Utah ranks third in the nation for women-owned business growth, according to a study by the Center for Women's Business Research in Washington, D.C.
The study, conducted between 1997 and 2002, found that the number of women-owned businesses in Utah grew by 27.2 percent. Nationwide, the number grew by an average rate of 14 percent.
Employment by Utah's women-owned businesses jumped 94 percent, compared to an average rate of 29 percent in other states.
Idaho and Wyoming topped the center's list. Nevada and Arizona ranked fourth and fifth, respectively.
According to the report, the top five states enjoyed "strong overall business growth and market expansion, a greater than average degree of federal financial support for small business, higher than average population growth, lower than average wages, lower than average employment of women in professional and managerial positions and an overall state tax structure that relies more on sales taxes than corporate and personal income taxes as a source of revenue."
"Women business owners in these states are taking full advantage of the special opportunities presented by a vibrant, growing economy, a relatively low-cost work force and government programs providing access to capital, training and technical support," Myra M. Hart, chairwoman of the Center for Women's Business Research and a professor at Harvard Business School, said in a prepared statement. "Not only are they growing at twice the rate of all women-owned business in the United States — their businesses are expanding in employment and revenues by more than two and a half times the rate of all U.S. women-owned enterprises."
Jan Hemming, president of the National Association of Women Business Owners' Utah chapter, agreed that women have more and better opportunities today than ever before.
"There's a critical mass of elements that have contributed," Hemming said. "Everything from favorable bank financing, more female mentors, corporate downsizing, personal independence, plain old chutzpah and the state's pioneering tradition."
Hemming cited a 2002 NAWBO/CWBR survey that ranked Utah's women-owned businesses first among metropolitan areas nationwide in the percentage of growth of women-owned businesses and for their employment levels and sales over the previous five years.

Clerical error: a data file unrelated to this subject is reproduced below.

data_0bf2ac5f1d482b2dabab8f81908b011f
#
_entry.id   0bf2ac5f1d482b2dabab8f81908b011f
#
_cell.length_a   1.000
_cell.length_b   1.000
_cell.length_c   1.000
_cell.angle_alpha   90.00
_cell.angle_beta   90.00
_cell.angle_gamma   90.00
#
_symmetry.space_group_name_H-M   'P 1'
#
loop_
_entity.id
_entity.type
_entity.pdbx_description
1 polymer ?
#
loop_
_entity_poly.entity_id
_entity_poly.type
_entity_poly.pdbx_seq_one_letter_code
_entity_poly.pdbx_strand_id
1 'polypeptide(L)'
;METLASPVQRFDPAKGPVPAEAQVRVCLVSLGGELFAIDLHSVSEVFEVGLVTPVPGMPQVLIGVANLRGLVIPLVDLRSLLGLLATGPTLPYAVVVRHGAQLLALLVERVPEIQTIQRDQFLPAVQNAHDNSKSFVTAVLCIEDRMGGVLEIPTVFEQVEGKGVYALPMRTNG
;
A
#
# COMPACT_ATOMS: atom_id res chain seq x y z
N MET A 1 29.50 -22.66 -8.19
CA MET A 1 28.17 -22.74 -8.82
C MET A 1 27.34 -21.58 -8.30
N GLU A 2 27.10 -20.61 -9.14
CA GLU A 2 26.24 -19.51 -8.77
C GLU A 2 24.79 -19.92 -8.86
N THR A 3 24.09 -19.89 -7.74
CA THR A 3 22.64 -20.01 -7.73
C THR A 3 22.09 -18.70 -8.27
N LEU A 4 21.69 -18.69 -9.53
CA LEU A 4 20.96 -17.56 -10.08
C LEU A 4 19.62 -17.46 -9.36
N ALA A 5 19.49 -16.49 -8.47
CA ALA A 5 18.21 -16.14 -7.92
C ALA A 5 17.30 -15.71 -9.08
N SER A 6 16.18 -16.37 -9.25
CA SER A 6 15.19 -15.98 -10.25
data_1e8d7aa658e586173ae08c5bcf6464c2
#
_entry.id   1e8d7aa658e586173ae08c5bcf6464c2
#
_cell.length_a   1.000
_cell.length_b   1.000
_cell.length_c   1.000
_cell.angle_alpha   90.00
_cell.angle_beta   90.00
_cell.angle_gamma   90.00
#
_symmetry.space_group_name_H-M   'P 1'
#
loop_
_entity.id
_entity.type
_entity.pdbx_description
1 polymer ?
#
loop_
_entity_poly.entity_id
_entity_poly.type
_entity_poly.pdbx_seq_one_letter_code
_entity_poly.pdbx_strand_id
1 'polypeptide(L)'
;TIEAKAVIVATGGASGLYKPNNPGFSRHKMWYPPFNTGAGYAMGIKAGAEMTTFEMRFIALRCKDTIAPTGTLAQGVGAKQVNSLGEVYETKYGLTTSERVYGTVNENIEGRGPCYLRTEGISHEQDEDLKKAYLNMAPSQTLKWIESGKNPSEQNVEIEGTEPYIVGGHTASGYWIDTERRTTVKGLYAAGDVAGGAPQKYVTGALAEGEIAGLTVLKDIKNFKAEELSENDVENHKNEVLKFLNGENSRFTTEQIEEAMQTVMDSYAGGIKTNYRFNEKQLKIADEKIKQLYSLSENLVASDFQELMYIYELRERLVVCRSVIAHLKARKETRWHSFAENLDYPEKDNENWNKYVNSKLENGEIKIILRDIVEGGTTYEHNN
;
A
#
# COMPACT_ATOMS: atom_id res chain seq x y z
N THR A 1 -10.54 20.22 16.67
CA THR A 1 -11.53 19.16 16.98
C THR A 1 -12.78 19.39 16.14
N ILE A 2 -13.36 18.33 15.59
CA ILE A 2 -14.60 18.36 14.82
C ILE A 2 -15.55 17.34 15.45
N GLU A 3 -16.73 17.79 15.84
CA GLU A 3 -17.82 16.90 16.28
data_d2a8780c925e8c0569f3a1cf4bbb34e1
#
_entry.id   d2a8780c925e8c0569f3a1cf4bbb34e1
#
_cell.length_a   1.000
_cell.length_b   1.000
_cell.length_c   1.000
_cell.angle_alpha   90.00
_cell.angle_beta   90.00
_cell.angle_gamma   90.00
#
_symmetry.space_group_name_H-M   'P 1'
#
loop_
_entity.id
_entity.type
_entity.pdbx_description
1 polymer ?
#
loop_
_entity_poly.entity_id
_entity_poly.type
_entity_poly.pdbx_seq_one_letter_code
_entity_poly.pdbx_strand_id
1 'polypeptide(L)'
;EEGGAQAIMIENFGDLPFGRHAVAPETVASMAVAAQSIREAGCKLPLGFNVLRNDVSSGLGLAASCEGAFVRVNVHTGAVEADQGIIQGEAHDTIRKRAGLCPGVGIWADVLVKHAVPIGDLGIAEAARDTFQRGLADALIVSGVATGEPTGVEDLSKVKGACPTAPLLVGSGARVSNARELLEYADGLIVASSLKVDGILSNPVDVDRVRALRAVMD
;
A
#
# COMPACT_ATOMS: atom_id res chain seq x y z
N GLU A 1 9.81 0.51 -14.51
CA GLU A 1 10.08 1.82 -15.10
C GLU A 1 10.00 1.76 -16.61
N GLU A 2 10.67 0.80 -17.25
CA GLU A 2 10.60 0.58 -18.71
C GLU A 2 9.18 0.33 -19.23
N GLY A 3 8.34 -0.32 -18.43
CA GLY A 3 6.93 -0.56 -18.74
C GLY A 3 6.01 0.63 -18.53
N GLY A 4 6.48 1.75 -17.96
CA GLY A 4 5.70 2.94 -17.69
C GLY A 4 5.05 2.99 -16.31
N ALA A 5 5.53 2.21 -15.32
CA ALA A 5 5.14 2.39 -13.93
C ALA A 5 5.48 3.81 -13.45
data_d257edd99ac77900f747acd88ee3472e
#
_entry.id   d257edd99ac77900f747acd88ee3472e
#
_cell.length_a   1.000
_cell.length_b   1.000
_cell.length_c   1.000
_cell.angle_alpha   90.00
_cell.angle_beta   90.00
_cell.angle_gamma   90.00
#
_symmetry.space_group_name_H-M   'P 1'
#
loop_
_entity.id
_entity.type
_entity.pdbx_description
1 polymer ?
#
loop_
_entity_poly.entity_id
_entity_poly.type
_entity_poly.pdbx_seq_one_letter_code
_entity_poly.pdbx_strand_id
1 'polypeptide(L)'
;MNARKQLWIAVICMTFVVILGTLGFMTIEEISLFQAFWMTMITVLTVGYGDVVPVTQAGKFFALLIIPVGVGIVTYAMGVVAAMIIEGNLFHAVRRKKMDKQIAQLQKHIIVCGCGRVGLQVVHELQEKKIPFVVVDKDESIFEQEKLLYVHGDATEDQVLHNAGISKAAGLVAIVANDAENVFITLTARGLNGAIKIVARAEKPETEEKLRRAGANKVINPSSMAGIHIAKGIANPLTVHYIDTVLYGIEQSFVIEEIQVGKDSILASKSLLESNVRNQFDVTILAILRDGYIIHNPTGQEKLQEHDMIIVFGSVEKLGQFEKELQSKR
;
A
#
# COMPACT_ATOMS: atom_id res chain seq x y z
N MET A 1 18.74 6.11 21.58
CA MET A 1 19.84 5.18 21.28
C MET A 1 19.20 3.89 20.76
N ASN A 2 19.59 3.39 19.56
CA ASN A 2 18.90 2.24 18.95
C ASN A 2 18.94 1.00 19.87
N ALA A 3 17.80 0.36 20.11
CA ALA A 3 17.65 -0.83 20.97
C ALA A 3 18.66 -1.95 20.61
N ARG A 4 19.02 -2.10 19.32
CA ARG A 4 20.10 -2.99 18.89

"In the Salt Lake/Ogden region, women employed more than 57,000 people and generated $6.2 billion in sales," Hemming said. "For a small state, the numbers seem remarkable. But I think there's a lot of energy here and a lot of innovation."
The Salt Lake Chamber recently moved its Women's Business Center to the former Downtown Alliance building on Main Street to make it more accessible to businesses and to show the chamber's commitment to the growth of small businesses in the metro area, said chamber spokesman Michael De Groote.
De Groote said the chamber was not surprised by the CWBR survey results.
"The results follow trends that have been ongoing for quite some time," he said. "Women business owners are some of the most innovative and entrepreneurial business owners in the state. The Women's Business Center was formed at the chamber to respond to just this sort of need."
Along with business organizations, banks and other lending institutions also have ramped up their support for women-owned businesses, said Hemming.
"Banks have led the way," she said. "It used to be very hard for women to get credit or loans. Now, most of the top banks have special services and service centers for women. They see that this is the sector that's growing, and growing faster than any other business sector."
Wells Fargo, the underwriter of the CWBR report, announced Thursday that it has set a new goal to lend $20 billion over the next 10 years to women-owned businesses. From 1995 through the second quarter of 2003, the bank reported it has loaned $15.7 billion to women business owners.